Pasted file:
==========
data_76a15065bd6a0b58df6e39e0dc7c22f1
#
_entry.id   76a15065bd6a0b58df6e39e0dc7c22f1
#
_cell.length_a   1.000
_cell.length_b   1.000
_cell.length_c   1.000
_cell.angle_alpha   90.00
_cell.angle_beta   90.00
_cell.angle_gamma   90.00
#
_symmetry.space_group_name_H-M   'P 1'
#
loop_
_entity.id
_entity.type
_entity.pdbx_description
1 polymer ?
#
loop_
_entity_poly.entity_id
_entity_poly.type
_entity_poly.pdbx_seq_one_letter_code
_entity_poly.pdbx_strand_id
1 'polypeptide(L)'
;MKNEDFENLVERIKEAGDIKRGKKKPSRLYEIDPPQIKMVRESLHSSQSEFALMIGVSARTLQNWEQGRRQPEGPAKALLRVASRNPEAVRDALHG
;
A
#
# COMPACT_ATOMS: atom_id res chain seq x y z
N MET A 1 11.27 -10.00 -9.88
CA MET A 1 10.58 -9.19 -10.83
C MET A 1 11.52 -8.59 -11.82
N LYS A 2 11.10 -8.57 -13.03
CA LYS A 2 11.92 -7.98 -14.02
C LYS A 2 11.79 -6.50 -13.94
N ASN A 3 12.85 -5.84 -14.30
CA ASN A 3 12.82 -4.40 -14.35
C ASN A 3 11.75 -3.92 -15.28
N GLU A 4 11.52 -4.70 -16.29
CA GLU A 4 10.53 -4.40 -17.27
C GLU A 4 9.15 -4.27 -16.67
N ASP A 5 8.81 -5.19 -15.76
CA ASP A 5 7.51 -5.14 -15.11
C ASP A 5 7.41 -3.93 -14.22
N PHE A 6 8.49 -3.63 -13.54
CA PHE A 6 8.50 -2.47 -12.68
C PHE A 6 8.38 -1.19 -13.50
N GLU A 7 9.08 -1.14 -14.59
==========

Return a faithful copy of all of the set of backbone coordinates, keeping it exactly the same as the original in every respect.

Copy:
data_76a15065bd6a0b58df6e39e0dc7c22f1
#
_entry.id   76a15065bd6a0b58df6e39e0dc7c22f1
#
_cell.length_a   1.000
_cell.length_b   1.000
_cell.length_c   1.000
_cell.angle_alpha   90.00
_cell.angle_beta   90.00
_cell.angle_gamma   90.00
#
_symmetry.space_group_name_H-M   'P 1'
#
loop_
_entity.id
_entity.type
_entity.pdbx_description
1 polymer ?
#
loop_
_entity_poly.entity_id
_entity_poly.type
_entity_poly.pdbx_seq_one_letter_code
_entity_poly.pdbx_strand_id
1 'polypeptide(L)'
;MKNEDFENLVERIKEAGDIKRGKKKPSRLYEIDPPQIKMVRESLHSSQSEFALMIGVSARTLQNWEQGRRQPEGPAKALLRVASRNPEAVRDALHG
;
A
#
# COMPACT_ATOMS: atom_id res chain seq x y z
N MET A 1 11.27 -10.00 -9.88
CA MET A 1 10.58 -9.19 -10.83
C MET A 1 11.52 -8.59 -11.82
N LYS A 2 11.10 -8.57 -13.03
CA LYS A 2 11.92 -7.98 -14.02
C LYS A 2 11.79 -6.50 -13.94
N ASN A 3 12.85 -5.84 -14.30
CA ASN A 3 12.82 -4.40 -14.35
C ASN A 3 11.75 -3.92 -15.28
N GLU A 4 11.52 -4.70 -16.29
CA GLU A 4 10.53 -4.40 -17.27
C GLU A 4 9.15 -4.27 -16.67
N ASP A 5 8.81 -5.19 -15.76
CA ASP A 5 7.51 -5.14 -15.11
C ASP A 5 7.41 -3.93 -14.22
N PHE A 6 8.49 -3.63 -13.54
CA PHE A 6 8.50 -2.47 -12.68
C PHE A 6 8.38 -1.19 -13.50
N GLU A 7 9.08 -1.14 -14.59